Hormone and Metabolic Research 11/2011; 44(3):234-8. · 2.15 Impact Factor
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    ABSTRACT: A new arm of the renin-angiotensin system (RAS) has been recently characterized; this includes angiotensin converting enzyme (ACE)2 and angiotensin (Ang)1-7, a heptapeptide acting through the Mas receptor (MasR). Recent studies show that Ang1-7 has an antiproliferative action on lung adenocarcinoma cells. The aim of this study was to characterize RAS expression in human colon adenocarcinoma and to investigate whether Ang1-7 exerts an antiproliferative effect on human colon adenocarcinoma cells. Gene, protein expression and enzymatic activity of the main components of the RAS were determined on non-neoplastic colon mucosa as well as on the tumor mass and the mucosa taken 5 cm distant from it, both collected from patients with colon adenocarcinoma. Two different human colon cancer cell lines were treated with AngII and Ang1-7. The novel finding of this study was that MasR was significantly upregulated in colon adenocarcinoma compared with non-neoplastic colon mucosa, which showed little or no expression of it. ACE gene expression and enzymatic activity were also increased in the tumors. However, AngII and Ang1-7 did not have any pro-/antiproliferative effects in the cell lines studied. The data suggest that upregulation of the MasR could be used as a diagnostic marker of colon adenocarcinoma.
    Journal of Renin-Angiotensin-Aldosterone System 11/2011; 13(1):202-9. · 2.29 Impact Factor
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    ABSTRACT: Angiotensin II (AngII) contributes to salt-driven kidney damage. In this study, we aimed at investigating whether and how the renal damage associated with a high-salt diet could result from changes in the ratio between angiotensin-converting enzyme (ACE) and angiotensin-converting enzyme 2 (ACE2). Forty-eight rats randomly allocated to three different dietary contents of salt were studied for 4 weeks after undergoing a left uninephrectomy. We focussed on kidney functional, structural and molecular changes. At the same time, we studied kidney molecular changes in 20 weeks old Ace2-knockout mice (Ace2KO), with and without ACE inhibition. A high salt content diet significantly increased the glomerular ACE/ACE2 ratio. This was associated with increased oxidative stress. To assess whether these events were related, we measured renal oxidative stress in Ace2KO, and found that the absence of ACE2 promoted oxidative stress, which could be prevented by ACE inhibition. One of the mechanisms by which a high-salt diet leads to renal damage seems to be the modulation of the ACE/ACE2 ratio which in turn is critical for the cause of oxidative stress, through AngII.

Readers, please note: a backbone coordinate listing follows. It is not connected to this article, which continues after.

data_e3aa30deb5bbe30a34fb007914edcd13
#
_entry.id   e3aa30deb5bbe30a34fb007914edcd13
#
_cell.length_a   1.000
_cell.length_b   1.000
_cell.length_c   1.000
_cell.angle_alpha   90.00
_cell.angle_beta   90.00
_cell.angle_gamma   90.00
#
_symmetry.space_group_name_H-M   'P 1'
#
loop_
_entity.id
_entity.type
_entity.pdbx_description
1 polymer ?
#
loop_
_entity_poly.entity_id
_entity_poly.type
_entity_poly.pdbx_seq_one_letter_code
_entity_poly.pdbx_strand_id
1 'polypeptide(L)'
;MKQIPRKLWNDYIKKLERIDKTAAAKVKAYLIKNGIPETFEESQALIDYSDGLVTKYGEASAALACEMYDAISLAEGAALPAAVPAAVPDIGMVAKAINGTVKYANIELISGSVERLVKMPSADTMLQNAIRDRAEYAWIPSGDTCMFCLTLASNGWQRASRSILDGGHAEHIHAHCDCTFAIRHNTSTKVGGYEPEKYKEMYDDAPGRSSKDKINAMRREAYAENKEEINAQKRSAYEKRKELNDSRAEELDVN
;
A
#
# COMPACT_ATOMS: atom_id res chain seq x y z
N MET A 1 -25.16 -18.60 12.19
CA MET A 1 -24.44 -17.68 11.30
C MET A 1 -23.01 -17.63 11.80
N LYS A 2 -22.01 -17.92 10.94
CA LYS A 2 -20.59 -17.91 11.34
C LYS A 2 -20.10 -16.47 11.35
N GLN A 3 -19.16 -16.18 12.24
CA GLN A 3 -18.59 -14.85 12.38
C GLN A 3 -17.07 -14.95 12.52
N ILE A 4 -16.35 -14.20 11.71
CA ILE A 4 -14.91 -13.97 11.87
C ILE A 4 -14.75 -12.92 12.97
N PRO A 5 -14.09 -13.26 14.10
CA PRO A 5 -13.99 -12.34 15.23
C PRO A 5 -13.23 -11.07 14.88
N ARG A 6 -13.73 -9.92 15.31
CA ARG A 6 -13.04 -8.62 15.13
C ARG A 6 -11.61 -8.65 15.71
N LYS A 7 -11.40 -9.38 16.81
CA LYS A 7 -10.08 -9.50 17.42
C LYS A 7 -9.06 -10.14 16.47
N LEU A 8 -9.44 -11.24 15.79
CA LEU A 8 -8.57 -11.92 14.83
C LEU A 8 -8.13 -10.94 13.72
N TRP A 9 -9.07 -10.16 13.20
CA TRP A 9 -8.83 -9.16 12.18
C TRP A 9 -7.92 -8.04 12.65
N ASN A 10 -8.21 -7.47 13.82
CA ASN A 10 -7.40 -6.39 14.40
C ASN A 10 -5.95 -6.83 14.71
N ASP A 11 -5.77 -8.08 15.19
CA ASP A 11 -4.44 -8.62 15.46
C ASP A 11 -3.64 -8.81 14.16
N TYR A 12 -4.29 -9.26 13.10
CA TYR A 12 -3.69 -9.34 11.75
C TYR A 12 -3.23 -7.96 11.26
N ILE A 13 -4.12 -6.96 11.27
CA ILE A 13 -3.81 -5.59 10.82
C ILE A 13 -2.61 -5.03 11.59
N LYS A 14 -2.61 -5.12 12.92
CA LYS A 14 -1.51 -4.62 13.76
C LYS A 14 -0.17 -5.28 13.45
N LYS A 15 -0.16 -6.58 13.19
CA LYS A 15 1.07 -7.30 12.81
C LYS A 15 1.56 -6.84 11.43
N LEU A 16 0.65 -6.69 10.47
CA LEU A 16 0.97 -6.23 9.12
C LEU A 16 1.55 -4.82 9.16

Nephrology Dialysis Transplantation 10/2011; 27(5):1793-800. · 3.37 Impact Factor
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    ABSTRACT: Pheochromocytoma (PCC) is a challenging and life-threatening neoplasm. Herein, the authors report an interesting and unexpected solution for a clinical case concerning a patient with a PCC, who developed delayed ectopic adrenocorticotropic hormone Cushing syndrome originating from the PCC. In addition, after a misleading I-labeled metaiodobenzylguanidine single-photon emission computed tomography/computed tomography, an F-fluorodeoxyglucose positron emission tomography/computed tomography, executed to confirm the diagnosis of PCC, showed a silent pulmonary nodule that unexpectedly turned out to be a lung nocardiasis.
    The American Journal of the Medical Sciences 08/2011; 342(5):429-32. · 1.33 Impact Factor
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    ABSTRACT: Recent clinical trials carried out in patients with advanced cancer have shown that recombinant TRAIL administration is usually safe and well tolerated when used either alone or in association with chemotherapeutic drugs. Notably, anticancer chemotherapy can be associated to cardiomiopathy. We have here demonstrated that TRAIL (administrated as either recombinant soluble TRAIL or as AAV-TRAIL expression viral vector) reduced the development of cardiomyopathy in the ApoE(-/-) diabetic mouse model. These data suggest, for the first time, that therapeutically administration of TRAIL might have a cardioprotective effect.
    Investigational New Drugs 06/2011; 30(3):1257-60. · 3.50 Impact Factor